Why People Avoid Budgeting
Many people avoid personal budgeting for a couple of reasons. First of all, we are all busy and creating a personal budget takes time. Unless we realize how valuable it is for us, we will likely procrastinate or just not do it at all.
Another reason is that people may think they lack the skills to do it. Nothing could be further from the truth! These days, with all the financial templates available, you don’t even need to add and subtract! But you do need to be organized and have your paperwork available to you.
The Value of a Personal Budget
I often think of my personal household as a little corporation. It really is! The paperwork each individual has to deal with in this life is truly staggering. In an ideal world we would all have personal assistants helping us keep it all organized.
Life has become too complex for us to be able to keep track of our finances in our head without forgetting some aspect of them. Just like any business, our personal life also needs order, transparency and targets.
And this is what a personal budget does. Because of the steps involved in preparing a personal budget, it helps us put our financial activities in order, it provides transparency and helps us set and achieve financial targets.
We may basically know how we are doing just by watching our bank account balance, but I’m not talking about that. Just knowing we are “basically all right” is not enough.
A personal budget is a means of gaining control of our finances.
How to Prepare a Personal Budget
The first step in preparing a personal budget is getting historical information. To this end you will need to gather your bank and credit card statements, your cash receipts, your most important bills, such as insurance policies, major repairs, etc.
The second step will be to process this historical information in some structured way. A good example of it would be a well designed personal budget template. It would have the typical household income and expense categories, which would help you not forget some major area of expenditures.
From my own experience I know that some expenses are hard to estimate. I was once shocked to see just how much I was spending on food. The way I found out was by adding my receipts from all the grocery stores I go to, including the farmer’s market, my specialty Internet food orders, etc.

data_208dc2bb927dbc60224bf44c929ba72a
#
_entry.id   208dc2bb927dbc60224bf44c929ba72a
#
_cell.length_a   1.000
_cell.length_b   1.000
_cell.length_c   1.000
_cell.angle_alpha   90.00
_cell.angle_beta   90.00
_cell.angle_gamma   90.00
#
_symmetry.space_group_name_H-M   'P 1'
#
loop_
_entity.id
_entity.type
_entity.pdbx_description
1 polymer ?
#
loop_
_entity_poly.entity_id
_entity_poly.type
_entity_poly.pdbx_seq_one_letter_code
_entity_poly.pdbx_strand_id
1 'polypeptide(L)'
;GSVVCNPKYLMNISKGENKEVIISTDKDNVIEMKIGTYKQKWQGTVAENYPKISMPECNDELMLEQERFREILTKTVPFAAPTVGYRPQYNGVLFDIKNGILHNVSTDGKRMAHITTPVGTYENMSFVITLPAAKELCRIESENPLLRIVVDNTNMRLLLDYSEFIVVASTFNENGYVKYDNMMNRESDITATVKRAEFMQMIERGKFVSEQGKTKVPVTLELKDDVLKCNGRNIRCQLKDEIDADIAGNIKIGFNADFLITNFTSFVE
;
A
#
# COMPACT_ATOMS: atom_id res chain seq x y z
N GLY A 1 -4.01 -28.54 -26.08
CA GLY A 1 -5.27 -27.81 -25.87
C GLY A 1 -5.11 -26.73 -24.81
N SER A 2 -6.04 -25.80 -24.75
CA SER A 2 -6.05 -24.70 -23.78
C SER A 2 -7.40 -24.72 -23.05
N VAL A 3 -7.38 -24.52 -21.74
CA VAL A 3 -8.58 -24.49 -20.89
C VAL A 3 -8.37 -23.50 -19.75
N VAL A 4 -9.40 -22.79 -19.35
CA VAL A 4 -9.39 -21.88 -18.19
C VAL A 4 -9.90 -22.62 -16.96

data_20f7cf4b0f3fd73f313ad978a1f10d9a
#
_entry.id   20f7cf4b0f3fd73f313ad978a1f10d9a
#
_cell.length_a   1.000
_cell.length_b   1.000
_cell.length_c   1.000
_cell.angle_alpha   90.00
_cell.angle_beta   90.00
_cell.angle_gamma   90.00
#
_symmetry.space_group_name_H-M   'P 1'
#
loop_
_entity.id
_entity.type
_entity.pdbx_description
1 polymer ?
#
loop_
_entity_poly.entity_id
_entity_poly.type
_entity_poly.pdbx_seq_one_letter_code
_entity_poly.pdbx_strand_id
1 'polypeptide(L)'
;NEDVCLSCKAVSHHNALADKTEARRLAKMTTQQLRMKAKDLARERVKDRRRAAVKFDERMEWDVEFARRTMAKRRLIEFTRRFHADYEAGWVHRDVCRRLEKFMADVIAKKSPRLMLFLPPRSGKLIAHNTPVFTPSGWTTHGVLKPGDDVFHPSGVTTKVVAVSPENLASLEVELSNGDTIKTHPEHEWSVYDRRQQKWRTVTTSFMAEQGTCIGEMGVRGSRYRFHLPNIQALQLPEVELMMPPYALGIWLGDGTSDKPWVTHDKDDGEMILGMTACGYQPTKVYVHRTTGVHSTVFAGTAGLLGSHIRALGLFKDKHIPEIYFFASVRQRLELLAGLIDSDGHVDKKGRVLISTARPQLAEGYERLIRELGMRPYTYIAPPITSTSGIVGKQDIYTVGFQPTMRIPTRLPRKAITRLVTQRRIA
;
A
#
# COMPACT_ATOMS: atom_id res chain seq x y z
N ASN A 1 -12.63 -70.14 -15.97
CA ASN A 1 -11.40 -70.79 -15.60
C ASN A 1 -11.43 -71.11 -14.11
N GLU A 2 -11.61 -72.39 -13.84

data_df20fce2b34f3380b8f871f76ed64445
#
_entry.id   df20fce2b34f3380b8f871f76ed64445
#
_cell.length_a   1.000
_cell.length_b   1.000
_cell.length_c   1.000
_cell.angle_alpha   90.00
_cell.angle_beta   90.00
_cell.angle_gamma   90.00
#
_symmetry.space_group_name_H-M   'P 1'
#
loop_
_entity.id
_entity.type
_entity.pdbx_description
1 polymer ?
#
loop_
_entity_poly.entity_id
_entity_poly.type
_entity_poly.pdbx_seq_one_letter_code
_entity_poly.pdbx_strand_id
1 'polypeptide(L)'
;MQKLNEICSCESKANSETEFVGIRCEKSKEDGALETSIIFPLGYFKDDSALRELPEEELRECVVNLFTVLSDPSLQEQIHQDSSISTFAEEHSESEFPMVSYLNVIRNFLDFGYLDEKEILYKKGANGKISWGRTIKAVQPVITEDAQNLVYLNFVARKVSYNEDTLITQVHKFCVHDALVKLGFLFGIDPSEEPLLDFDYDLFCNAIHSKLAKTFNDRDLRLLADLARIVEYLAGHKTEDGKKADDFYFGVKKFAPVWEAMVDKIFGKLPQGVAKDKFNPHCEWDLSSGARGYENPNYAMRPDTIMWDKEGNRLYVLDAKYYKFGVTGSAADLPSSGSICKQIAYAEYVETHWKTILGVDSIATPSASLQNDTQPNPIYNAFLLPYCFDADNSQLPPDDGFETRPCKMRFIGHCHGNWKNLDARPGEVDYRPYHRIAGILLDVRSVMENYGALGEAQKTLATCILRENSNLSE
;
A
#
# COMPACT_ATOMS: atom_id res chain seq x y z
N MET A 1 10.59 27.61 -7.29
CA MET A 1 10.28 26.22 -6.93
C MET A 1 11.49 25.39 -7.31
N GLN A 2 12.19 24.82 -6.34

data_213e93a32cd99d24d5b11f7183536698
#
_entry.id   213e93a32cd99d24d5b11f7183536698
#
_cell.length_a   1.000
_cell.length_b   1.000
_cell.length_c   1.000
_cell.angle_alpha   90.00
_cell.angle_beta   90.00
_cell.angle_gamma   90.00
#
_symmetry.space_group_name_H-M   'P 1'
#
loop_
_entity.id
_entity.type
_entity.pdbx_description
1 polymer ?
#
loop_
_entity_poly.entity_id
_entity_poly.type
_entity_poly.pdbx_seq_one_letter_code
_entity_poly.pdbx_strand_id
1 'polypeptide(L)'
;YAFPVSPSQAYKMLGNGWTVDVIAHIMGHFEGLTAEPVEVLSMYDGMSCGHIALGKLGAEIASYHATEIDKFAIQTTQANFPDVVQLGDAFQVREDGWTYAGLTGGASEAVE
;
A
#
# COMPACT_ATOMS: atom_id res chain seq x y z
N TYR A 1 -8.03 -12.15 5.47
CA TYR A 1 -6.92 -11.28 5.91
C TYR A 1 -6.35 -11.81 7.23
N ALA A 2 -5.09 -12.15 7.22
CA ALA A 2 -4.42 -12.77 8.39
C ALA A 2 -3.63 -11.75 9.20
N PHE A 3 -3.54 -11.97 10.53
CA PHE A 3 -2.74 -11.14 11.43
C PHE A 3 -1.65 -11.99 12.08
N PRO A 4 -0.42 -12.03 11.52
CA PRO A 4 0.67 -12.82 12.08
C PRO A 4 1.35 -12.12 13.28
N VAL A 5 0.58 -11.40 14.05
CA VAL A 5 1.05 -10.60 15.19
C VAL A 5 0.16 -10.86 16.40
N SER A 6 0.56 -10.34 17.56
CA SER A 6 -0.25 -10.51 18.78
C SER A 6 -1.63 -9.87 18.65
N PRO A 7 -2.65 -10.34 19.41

So, it could be that you will need to start collecting your receipts for a couple of months before you can actually create your budget. But it will be worth it! I promise.
Don’t Forget Annual Expenses
Remember to take into account things you pay for once a year. They will not show up on your bank account until they are due. Things like insurance premium, car registration, membership dues, etc. need to be divided by 12 and allocated to your monthly budget.
Remember About Repairs and Maintenance
Have you allocated something to repairs and maintenance? Many of the things we own unfortunately keep breaking down. You will need to make an estimate for repairs and maintenance and include it in your budget. This is not something that can be easily based on the past.
Quantifying the Future
Historical information may be a good and necessary first step of the budgeting process, but that is not all. Life keeps changing and there are events which you already have knowledge of with a potential financial impact on you. This impact needs to be estimated to the best of your ability.
Getting Ready to Budget
Once you have it all, enter your information into a template and look at the result. Have you covered all the categories? If you have, the next step would be to go over your actual as well as estimated costs and ask yourself some probing questions.
Ask these questions for each expense category:
The changes could mean staying with the activity, but changing the supplier to lower the cost. It could mean changing the frequency of the activity if you find that the cost is too high. Or it might mean that you need to cancel a subscription you forgot you even had, because you are not using it any more and yet it keeps appearing on your bank account and you just haven’t noticed it until now.
After giving some thought to each line of expense, look again at the total. Is the bottom line what you need? Are you making ends meet? If you are, the pressure won’t be so great, unless you would like to start saving more aggressively.
If you are not making ends meet, your expense scrutiny will have to be more stringent.
Play with several scenarios. Think of the targets you would like to set for yourself. Depending on your situation, are there any additional sources of income you could generate?
It Doesn’t Have to be Perfect
If you get this far in your personal budgeting process, you will have had many eye-opening moments of clarity already. In my own experience nothing clarifies your thinking as much as this kind of a budgeting exercise.
Even if your personal budget doesn’t look perfect the first time around and you do not find ways to meet the targets you had in mind, keep at it. You have started the process. And that’s what budgeting really is – a process. You know so much more about your own situation now than before you sat down to do this. Being in control of your finances has begun for you!